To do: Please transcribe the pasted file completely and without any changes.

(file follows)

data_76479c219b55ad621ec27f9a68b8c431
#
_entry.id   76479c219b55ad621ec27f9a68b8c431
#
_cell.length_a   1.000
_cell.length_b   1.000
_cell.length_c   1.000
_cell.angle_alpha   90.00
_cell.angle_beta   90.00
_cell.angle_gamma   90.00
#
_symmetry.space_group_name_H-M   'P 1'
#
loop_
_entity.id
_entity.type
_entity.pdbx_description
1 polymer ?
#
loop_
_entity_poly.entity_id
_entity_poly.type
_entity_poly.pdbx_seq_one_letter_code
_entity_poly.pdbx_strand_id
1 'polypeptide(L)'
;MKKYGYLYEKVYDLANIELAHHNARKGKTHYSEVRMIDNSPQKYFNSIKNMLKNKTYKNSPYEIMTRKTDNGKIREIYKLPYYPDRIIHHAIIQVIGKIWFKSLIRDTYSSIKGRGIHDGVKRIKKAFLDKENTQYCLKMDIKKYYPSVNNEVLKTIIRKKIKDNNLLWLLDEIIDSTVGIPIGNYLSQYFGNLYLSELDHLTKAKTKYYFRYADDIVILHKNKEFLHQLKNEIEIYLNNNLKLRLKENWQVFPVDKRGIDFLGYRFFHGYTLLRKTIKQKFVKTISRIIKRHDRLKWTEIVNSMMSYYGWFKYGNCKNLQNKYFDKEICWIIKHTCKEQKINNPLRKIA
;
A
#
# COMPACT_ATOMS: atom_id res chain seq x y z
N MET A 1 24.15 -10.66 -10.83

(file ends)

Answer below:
data_76479c219b55ad621ec27f9a68b8c431
#
_entry.id   76479c219b55ad621ec27f9a68b8c431
#
_cell.length_a   1.000
_cell.length_b   1.000
_cell.length_c   1.000
_cell.angle_alpha   90.00
_cell.angle_beta   90.00
_cell.angle_gamma   90.00
#
_symmetry.space_group_name_H-M   'P 1'
#
loop_
_entity.id
_entity.type
_entity.pdbx_description
1 polymer ?
#
loop_
_entity_poly.entity_id
_entity_poly.type
_entity_poly.pdbx_seq_one_letter_code
_entity_poly.pdbx_strand_id
1 'polypeptide(L)'
;MKKYGYLYEKVYDLANIELAHHNARKGKTHYSEVRMIDNSPQKYFNSIKNMLKNKTYKNSPYEIMTRKTDNGKIREIYKLPYYPDRIIHHAIIQVIGKIWFKSLIRDTYSSIKGRGIHDGVKRIKKAFLDKENTQYCLKMDIKKYYPSVNNEVLKTIIRKKIKDNNLLWLLDEIIDSTVGIPIGNYLSQYFGNLYLSELDHLTKAKTKYYFRYADDIVILHKNKEFLHQLKNEIEIYLNNNLKLRLKENWQVFPVDKRGIDFLGYRFFHGYTLLRKTIKQKFVKTISRIIKRHDRLKWTEIVNSMMSYYGWFKYGNCKNLQNKYFDKEICWIIKHTCKEQKINNPLRKIA
;
A
#
# COMPACT_ATOMS: atom_id res chain seq x y z
N MET A 1 24.15 -10.66 -10.83